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Learning Through Summer

June 14, 2011

It was a pleasant July day in South Dakota. The sun was not too warm, and the breeze was not too cool. I remember looking up at the giant carved faces of George Washington, Abraham Lincoln, and the others. I remember being intensely curious as to how the massive heads could have been carved so smoothly from Mount Rushmore.

Before the trip had started, my mother had read my siblings and me biographies of these fine American gentlemen. We knew all about Abraham Lincoln’s cabin and Franklin Roosevelt’s bear. We all had our own opinion on the story of Washington’s cherry tree and whether it was truth or fiction.

“Look at this,” my mother lead the way to a sign explaining the explosive techniques they used to carve the mountain. “It says here,” she said, pointing to another sign about Thomas Jefferson. My mother had said this trip was just for fun, but with many homeschooling mothers during summer vacation, she also had the hidden agenda of education.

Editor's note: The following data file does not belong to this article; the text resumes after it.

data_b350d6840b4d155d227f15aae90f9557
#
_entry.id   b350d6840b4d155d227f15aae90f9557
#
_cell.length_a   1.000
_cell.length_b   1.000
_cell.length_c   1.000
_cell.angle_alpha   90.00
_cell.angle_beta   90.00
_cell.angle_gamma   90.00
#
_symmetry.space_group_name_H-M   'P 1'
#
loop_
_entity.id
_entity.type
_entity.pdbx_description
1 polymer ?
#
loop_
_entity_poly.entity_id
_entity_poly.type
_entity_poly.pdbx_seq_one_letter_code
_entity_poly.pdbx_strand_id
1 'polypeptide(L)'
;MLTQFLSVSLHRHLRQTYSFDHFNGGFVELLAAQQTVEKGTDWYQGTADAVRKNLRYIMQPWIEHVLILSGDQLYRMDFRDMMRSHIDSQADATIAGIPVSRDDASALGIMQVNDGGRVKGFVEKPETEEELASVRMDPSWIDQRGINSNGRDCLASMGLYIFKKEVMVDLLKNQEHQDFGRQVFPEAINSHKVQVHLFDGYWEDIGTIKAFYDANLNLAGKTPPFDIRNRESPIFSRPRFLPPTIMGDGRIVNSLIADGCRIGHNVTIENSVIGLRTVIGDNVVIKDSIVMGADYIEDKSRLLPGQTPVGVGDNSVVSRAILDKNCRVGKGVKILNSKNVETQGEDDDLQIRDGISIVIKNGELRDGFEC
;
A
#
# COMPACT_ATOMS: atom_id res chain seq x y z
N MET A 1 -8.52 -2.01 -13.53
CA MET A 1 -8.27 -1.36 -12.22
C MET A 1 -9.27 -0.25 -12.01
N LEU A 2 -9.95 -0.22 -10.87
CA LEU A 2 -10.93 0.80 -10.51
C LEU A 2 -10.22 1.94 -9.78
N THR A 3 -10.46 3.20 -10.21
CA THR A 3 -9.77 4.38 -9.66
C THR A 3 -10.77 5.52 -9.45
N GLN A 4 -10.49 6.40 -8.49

Another fond memory I have from my childhood is the time we went out to the pond to catch frogs. We came home with a frog in a jar, and showed it to my mom. By the time we had named it; my mother had looked up whatever she could find about the frog’s species, habitat, and eating habits. Then she encouraged us to do the same, and we were able to look after the frog for a week before letting it go back into the pond.

Summer can be an excellent time for learning. Without the rigid schedule of the school year, it’s easier to use the common, every day things as lessons. Anything from gardening, to camping, to family vacation could be an opportunity to teach students about things that they normally wouldn’t have the chance to learn.

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